On that last point, some bodies in the Irish set (mainly the ones wearing the innar jacket, which doesn’t seem to have been worn in this period) won’t be strictly accurate, but even they could be rendered usable by giving the figure a Green Stuff mantle (cloak) to hide the jacket. Some other costume details, such as the front of the leine (shirt), might need to be disguised with Green Stuff (depending on how fussy you are). Also, at least some of the English-Irish figures should have heads from the conquistadors set in morions or caps (probably best with the hair lengthened with Green Stuff, too) .

As it turns out I won’t have much use for many of the older helmet types that belong to the Mexican conquest period; all the morions and burgonets will get priority with the others used only where there’s a shortfall. It’s acceptable for some older equipment to appear on these figures as both the Portuguese and English were notoriously old-fashioned and out-dated in terms of costume and equipment, and the English in Ireland were also poorly clad and equipped (see below).

For guidance in planning this project I relied largely on the Osprey book ‘The Irish Wars
1485-1603’, by Ian Heath, but two other Osprey titles were useful:

‘Henry VIII’s Army’, by Paul Cornish

‘The Armada Campaign 1588’, by John Tincey

Two of the plates in the Armada book actually depict English troops in Ireland, and it also includes three of the twelve woodcuts from Derricke’s 1581 work ‘Image of Ireland’, all of which appear in the Heath book. Interestingly, you have to read the caption to one of the woodcuts in the Armada book to learn that it’s ’Derricke’s idealised picture of an army on the march. In fact Tudor troops in Ireland were usually poorly equipped and badly clothed. This point isn’t raised in the Heath book. Elsewhere in the book English troops are described as ‘scruffy’.

So there you have it: a project that allows you to mix two disparate WA sets putatively separated by about a millenium! You will need to resort to metal for a few other troop types for Ireland: cavalry for both sides, Irish galloglasses, and English artillery – but one unit of each should suffice.

Benjamin MacConnell - June 2, 2021

After the Ixalan bloc from Magic: The Gathering, I’ve always been fascinated by the concept of vampire conquistadors.

Paint these guys up pale, and I’ll have my own Legion of Dusk. Might be a solid Cities of Sigmar army for Age of Sigmar. Freeguild or Black Ark Corsairs. If Soulblight Gravelords had more vampire foot soldiers, they might have been good for that. Alas.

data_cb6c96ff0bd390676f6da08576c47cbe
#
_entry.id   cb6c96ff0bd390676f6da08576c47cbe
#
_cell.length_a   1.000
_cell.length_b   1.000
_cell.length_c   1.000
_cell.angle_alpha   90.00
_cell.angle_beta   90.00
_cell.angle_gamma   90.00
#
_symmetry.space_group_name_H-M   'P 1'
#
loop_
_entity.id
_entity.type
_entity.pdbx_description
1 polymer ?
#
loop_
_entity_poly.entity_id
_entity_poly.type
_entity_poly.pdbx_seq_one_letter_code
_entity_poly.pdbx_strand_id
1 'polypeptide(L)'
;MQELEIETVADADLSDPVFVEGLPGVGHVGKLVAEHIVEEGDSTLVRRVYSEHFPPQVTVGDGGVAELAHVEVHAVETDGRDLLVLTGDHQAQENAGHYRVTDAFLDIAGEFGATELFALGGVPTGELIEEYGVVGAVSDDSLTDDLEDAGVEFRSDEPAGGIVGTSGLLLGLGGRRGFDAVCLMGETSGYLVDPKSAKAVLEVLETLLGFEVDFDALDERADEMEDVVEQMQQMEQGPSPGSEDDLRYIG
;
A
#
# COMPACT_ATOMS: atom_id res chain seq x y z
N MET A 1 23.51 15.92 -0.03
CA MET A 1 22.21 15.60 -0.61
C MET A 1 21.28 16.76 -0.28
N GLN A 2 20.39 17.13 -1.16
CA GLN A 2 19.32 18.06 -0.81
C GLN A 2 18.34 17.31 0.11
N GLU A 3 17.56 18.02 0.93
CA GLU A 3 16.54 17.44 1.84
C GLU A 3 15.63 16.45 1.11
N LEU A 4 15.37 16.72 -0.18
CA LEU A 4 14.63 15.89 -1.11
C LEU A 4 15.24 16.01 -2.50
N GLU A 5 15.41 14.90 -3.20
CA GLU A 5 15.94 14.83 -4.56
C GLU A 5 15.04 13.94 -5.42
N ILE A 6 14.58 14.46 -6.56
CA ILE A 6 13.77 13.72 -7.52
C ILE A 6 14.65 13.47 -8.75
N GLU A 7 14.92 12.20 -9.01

Bill P. - May 21, 2021

@ Y Whately they actually said late 19th century not 18th. Based on other things they’ve shown two 1/2 frames can share a mold but be for completely different sets. iirc skeletons and ramjager are on one mold and French and Rifles.

Y. Whateley - May 21, 2021

So, it sounds like the mystery items from the “Here There Be Secrets” half of the second sprue will be for an unannounced 18th-century sprue – I’m intrigued on how that will work.

The simplest answer is that the two halves of the sprue will be separated for completely different kits, so anything goes, but I’m also trying to picture what sorts of 18th-century kits would crossover well with Conquistadore so that they could share parts, and it’s a fun mental exercise :)

Either way, I can’t wait to see what this unannounced 18th-century kit will be – it’s an interesting historical period, as well as a fun era for pulp and weird adventure gaming (a popular enough weird science/steampunk subject, as well as one for taking bands of eccentric and half-baked adventurers to the darkest unexplored corners of the earth – and beyond – to plunder secrets that modern man was not meant to know), so you’ve certainly got my interest!

Han - May 21, 2021

like pikes, please be pikes

Captain Badnews - May 20, 2021

They said the “secret” is an unrelated 18th century Napoleonic set… they just had room, and wanted something that could fit on that part of the sprue.